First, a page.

THE PREHISTORIC AEGEAN.docx

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Department
Visual Arts History
Course
Visual Arts History 1040
Professor
Cody Barteet
Semester
Winter

Description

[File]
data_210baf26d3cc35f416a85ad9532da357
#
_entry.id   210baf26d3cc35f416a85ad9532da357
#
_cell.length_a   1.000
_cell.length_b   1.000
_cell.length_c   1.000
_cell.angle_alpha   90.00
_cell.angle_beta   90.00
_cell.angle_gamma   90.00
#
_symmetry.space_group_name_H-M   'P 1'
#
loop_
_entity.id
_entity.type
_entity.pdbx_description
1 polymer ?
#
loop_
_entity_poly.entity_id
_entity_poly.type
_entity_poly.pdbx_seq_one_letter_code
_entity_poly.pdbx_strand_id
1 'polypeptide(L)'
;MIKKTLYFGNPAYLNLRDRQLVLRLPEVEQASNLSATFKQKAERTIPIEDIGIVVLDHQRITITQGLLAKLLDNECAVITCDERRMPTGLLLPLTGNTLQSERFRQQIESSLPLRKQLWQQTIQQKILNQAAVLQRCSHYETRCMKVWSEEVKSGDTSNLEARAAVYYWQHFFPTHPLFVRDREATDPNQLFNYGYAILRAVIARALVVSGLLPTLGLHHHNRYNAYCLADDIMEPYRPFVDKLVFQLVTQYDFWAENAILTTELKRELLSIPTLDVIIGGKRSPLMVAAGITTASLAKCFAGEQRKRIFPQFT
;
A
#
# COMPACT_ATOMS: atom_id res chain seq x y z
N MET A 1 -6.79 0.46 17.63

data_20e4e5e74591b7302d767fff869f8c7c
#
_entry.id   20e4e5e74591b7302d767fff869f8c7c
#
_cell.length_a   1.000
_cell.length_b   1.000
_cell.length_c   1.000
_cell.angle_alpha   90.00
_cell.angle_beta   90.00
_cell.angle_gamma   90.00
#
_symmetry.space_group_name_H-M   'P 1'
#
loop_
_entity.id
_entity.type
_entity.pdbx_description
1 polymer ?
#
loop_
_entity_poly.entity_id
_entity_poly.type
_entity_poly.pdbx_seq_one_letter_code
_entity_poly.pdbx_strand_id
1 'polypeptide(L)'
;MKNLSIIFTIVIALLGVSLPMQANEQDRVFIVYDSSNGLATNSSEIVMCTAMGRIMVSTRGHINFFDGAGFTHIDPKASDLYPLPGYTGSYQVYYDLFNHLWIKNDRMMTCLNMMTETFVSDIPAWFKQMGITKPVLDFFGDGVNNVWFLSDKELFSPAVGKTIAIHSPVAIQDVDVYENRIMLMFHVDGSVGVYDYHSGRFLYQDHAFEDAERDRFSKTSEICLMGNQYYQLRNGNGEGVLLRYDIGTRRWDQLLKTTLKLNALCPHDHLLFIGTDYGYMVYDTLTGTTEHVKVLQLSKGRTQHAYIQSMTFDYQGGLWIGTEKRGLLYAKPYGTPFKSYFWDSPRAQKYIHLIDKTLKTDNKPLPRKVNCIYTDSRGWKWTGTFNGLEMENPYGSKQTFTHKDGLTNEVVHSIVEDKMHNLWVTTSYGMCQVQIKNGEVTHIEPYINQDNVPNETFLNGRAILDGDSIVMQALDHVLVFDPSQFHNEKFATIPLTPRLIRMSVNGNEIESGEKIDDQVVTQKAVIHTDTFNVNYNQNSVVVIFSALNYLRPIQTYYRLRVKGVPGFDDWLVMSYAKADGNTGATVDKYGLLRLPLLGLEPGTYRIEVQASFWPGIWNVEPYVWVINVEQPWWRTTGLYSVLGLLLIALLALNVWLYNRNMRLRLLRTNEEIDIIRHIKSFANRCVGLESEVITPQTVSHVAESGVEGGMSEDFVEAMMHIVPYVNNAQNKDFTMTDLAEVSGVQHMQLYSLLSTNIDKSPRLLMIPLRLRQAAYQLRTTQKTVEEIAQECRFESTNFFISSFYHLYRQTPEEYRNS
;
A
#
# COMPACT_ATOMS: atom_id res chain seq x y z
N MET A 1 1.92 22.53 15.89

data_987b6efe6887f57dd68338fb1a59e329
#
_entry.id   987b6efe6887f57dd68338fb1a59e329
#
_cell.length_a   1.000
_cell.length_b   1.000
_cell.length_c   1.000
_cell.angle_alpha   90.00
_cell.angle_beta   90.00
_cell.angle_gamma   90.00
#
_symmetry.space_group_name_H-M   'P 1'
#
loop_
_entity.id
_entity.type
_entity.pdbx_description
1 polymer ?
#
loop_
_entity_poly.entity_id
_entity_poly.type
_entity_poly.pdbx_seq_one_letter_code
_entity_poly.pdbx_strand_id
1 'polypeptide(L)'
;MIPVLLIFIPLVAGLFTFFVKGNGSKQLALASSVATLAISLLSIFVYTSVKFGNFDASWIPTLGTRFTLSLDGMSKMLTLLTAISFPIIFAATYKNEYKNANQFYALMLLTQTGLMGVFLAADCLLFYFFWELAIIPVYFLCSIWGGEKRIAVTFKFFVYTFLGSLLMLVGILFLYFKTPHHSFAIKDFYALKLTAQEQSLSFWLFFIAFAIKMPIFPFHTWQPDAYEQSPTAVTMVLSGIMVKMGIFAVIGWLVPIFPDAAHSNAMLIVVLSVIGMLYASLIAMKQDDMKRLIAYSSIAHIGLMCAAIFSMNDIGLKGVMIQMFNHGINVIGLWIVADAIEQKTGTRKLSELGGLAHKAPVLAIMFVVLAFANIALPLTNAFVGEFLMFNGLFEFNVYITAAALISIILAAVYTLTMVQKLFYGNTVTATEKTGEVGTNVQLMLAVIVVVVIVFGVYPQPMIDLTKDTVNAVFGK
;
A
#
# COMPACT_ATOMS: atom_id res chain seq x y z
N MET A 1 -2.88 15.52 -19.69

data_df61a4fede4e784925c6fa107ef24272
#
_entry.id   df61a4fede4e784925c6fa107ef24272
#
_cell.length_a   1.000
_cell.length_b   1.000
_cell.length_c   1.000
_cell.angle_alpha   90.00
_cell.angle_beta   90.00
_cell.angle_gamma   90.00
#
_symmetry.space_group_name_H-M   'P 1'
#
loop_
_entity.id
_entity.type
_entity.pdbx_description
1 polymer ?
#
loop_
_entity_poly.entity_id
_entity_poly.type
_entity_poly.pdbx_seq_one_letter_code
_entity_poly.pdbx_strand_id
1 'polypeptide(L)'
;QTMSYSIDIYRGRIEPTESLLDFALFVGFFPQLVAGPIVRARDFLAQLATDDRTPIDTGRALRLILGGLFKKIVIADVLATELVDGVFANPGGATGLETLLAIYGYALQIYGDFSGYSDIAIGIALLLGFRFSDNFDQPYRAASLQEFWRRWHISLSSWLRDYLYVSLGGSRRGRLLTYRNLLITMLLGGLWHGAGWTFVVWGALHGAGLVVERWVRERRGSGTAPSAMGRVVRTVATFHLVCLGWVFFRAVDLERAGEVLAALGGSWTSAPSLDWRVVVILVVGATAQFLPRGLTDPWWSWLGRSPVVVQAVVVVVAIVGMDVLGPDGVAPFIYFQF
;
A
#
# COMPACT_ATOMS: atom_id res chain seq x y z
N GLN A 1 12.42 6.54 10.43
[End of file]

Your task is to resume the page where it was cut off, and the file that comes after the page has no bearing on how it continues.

THE PREHISTORIC AEGEAN CYCLADIC ART - Figurine of a woman, from Syros, Greece, ca. 2500–2300 BCE - Looks ‘modern’, relates to modernism - Don’t know purpose, found most in tombs - Marble (chunks also found in tombs) - Many nude, female - Male lyre player, from Keros, Greece, ca. 2700–2500 BCE - Face facing up, perhaps divine purposes - SeatedHarp Player, Greece, Ca. 2800-2700 BCE - Real or fake? Looted, not in original setting, everything’s still intact - Imp to understand the context of a work to go beyond appreciation of formal qualities and being - Problem of context, how much context is needed? Not simple, often v complex, where does context end? Assumption that history stands prior to artwork MINOAN ART - The largest art form in the Minoan world was fresco painting on walls, usually illustrating palace rituals - Minoan sculpture was of small scale - Aerial view (looking southwest) of the palace at Knossos (Crete), Greece, ca. 1700- 1400 BCE - Court palace, multistory complex built, toilets, running water, gendered quarterly theatres - Pot cult worship of female deity, pot matriarchy - Stairways, columns - Minoan woman or goddess (La Parisienne), from the palace at Knossos (Crete), Greece, ca. 1450–1400 BCE - large frontal eye in her profile head (as seen in Near Eastern and Egyptian art) - Bull-leaping, from palace at Knossos (Crete), Greece, ca. 1450–1400 BCE - Pot entertainment, coming of age ceremony - Ceremony based on their imp bull myths - Symbolic pres, pot pres of sex (male red, fem white) - Only some parts left, others painted - Flotilla, detail of Miniature Ships Fresco, from Room 5, West House, (Cyclades), Greece, ca. 1650 BCE - Village on hill, shows island culture - Floats going across the water - Juxtaposition btwn land and sea (panting set in landscape) - Landscape with swallows (Spring Fresco), from Room Delta 2, Akrotiri, Thera (Cyclades), Greece, ca. 1650 BCE - No humans, no narrative, just landscape, just decorative (considered to be 1800’s convention) - Marine Style octopus jar, from Palaikastro (Crete), Greece, ca. 1500 BCE - V artistically impressive - Sarcophagus, from Hagia Triada (Crete), Greece, ca. 1450–1400 BCE - Funerary rites, person on far right maybe deceased (patterns on sarc in pic same of irl) - Offerings for deceased, pour liquids on deceas
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